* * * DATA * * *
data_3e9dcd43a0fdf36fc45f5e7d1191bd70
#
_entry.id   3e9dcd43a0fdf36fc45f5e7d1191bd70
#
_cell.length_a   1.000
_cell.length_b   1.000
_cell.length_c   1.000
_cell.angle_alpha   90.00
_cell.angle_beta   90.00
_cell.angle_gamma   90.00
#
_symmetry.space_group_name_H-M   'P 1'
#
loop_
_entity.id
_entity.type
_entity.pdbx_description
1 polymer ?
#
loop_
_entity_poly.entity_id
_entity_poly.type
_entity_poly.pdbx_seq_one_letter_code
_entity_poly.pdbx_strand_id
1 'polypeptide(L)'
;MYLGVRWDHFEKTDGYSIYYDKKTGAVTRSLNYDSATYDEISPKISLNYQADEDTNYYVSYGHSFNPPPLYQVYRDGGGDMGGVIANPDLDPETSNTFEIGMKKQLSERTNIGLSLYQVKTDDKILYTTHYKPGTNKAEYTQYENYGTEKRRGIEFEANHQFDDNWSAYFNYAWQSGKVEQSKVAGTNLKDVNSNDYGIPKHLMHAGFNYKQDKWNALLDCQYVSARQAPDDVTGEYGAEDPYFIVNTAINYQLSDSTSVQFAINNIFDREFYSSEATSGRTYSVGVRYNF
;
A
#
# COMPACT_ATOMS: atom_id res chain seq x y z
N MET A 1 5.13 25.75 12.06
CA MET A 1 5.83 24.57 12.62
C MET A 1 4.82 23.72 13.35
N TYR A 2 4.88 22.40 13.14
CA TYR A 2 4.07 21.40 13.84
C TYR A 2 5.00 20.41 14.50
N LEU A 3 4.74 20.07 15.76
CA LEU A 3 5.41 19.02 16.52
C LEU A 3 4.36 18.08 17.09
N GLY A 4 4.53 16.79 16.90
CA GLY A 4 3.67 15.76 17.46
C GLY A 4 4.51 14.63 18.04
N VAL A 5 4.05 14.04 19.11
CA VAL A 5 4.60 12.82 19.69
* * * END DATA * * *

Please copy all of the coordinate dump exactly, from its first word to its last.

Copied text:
data_3e9dcd43a0fdf36fc45f5e7d1191bd70
#
_entry.id   3e9dcd43a0fdf36fc45f5e7d1191bd70
#
_cell.length_a   1.000
_cell.length_b   1.000
_cell.length_c   1.000
_cell.angle_alpha   90.00
_cell.angle_beta   90.00
_cell.angle_gamma   90.00
#
_symmetry.space_group_name_H-M   'P 1'
#
loop_
_entity.id
_entity.type
_entity.pdbx_description
1 polymer ?
#
loop_
_entity_poly.entity_id
_entity_poly.type
_entity_poly.pdbx_seq_one_letter_code
_entity_poly.pdbx_strand_id
1 'polypeptide(L)'
;MYLGVRWDHFEKTDGYSIYYDKKTGAVTRSLNYDSATYDEISPKISLNYQADEDTNYYVSYGHSFNPPPLYQVYRDGGGDMGGVIANPDLDPETSNTFEIGMKKQLSERTNIGLSLYQVKTDDKILYTTHYKPGTNKAEYTQYENYGTEKRRGIEFEANHQFDDNWSAYFNYAWQSGKVEQSKVAGTNLKDVNSNDYGIPKHLMHAGFNYKQDKWNALLDCQYVSARQAPDDVTGEYGAEDPYFIVNTAINYQLSDSTSVQFAINNIFDREFYSSEATSGRTYSVGVRYNF
;
A
#
# COMPACT_ATOMS: atom_id res chain seq x y z
N MET A 1 5.13 25.75 12.06
CA MET A 1 5.83 24.57 12.62
C MET A 1 4.82 23.72 13.35
N TYR A 2 4.88 22.40 13.14
CA TYR A 2 4.07 21.40 13.84
C TYR A 2 5.00 20.41 14.50
N LEU A 3 4.74 20.07 15.76
CA LEU A 3 5.41 19.02 16.52
C LEU A 3 4.36 18.08 17.09
N GLY A 4 4.53 16.79 16.90
CA GLY A 4 3.67 15.76 17.46
C GLY A 4 4.51 14.63 18.04
N VAL A 5 4.05 14.04 19.11
CA VAL A 5 4.60 12.82 19.69